The brother now steps up to home plate. Organizing a six person, rescue team led by a stereotypic mountain man, wonderfully played by Scott Glenn in a standout performance, the brother sets out to rescue his baby sister, and the fun begins. The climbers each set out with a canister of nitroglycerine, as they plan to set off the nitroglycerine in order to get the three surviving climbers out of the crevasse which has been covered over by the avalanche.

Give yourself over to the dazzling mountain views, the stunning, hair raising, mountains madness, and try to ignore the silly plot. Anyone who knows anything about mountains would know that setting off explosives on snow packed slopes is tantamount to an open invitation to avalanche, something no climber wants. Notwithstanding this, get set for an action packed adventure. Despite the silly plot, it is an otherwise entertaining and enjoyable film.

If the crunch of crampons on ice is in your blood, if you love the idea of an ice axe saving you from a fall thousands of feet off a cliff, if the idea of a cornice breaking off, while you are standing on it, is a challenge to your climbing skills, then this is definitely the movie for you. If the words avalanche, hypoxia, and pulmonary edema are all in your everyday vocabulary, then you, too, will enjoy this film. If you just like action packed adventure, make sure you also see this film. I am sure that you will enjoy it.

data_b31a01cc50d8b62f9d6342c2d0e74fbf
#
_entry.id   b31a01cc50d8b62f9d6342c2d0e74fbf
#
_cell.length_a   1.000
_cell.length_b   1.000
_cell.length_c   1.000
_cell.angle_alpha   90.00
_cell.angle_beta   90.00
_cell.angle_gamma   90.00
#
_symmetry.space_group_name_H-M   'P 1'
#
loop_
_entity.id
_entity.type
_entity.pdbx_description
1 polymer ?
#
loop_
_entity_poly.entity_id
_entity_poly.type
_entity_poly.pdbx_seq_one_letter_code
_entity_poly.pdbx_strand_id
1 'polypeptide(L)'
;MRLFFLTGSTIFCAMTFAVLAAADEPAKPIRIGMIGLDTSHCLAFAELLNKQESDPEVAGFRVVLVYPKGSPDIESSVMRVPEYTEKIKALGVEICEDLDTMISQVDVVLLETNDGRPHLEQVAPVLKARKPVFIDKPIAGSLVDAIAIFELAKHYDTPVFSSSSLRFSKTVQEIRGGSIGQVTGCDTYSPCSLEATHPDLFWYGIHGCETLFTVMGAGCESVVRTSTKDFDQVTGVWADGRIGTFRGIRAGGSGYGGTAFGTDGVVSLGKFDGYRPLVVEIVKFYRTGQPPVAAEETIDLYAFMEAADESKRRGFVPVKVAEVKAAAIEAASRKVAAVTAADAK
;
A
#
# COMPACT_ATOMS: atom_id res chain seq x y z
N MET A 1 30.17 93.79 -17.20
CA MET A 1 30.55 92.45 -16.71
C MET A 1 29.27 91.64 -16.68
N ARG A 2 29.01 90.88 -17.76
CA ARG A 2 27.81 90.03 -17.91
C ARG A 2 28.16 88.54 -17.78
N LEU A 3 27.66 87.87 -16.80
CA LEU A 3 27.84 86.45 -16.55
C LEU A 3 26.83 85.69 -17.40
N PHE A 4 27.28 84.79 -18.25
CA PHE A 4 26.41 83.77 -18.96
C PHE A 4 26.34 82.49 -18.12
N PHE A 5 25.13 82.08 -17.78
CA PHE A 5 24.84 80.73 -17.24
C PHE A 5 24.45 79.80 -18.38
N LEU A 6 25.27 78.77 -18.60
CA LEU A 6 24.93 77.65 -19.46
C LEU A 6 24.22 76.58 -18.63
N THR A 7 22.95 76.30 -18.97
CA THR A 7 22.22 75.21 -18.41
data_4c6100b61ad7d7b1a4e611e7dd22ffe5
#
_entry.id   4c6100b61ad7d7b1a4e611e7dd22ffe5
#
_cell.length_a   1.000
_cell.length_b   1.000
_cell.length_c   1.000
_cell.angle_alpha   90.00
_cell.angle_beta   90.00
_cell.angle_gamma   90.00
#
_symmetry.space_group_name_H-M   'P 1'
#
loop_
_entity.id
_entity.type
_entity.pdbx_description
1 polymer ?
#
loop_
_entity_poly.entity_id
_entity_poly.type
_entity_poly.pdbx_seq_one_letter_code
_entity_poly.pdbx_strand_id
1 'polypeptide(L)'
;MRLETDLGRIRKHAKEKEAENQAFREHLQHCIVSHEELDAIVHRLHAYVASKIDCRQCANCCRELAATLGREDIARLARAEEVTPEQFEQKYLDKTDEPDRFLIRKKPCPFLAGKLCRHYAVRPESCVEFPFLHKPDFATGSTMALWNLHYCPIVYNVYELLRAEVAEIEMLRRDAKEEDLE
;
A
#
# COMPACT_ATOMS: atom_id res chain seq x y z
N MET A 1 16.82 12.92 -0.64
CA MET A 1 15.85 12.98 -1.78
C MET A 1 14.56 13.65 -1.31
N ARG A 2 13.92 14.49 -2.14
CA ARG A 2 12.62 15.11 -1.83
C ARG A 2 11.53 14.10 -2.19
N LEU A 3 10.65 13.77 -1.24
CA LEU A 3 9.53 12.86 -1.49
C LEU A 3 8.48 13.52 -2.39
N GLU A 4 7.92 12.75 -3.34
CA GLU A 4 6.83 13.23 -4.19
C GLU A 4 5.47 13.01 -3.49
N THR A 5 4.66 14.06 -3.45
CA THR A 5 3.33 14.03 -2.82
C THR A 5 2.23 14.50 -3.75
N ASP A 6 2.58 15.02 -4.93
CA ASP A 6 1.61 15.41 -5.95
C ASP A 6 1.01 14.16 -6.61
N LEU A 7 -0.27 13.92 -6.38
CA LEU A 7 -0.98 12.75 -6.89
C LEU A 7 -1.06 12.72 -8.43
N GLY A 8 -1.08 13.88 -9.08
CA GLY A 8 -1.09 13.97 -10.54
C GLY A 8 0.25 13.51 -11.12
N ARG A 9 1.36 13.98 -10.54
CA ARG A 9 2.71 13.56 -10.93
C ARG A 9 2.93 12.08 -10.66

The DVD itself is an excellent value. It comes laden with a number of special features, including a National Geographic special on K2, featuring Jim Wickwire and Rick Ridgeway who, in 1978, along with Lou Reichardt and John Roskelley, were the first Americans ever to reach the summit of K2. The DVD also shows you how some of the stunts in the film were done. All in all, this DVD is well worth buying, and the film is well worth watching.

Reviewed by Lawyeraau (Balmoral Castle), courtesy of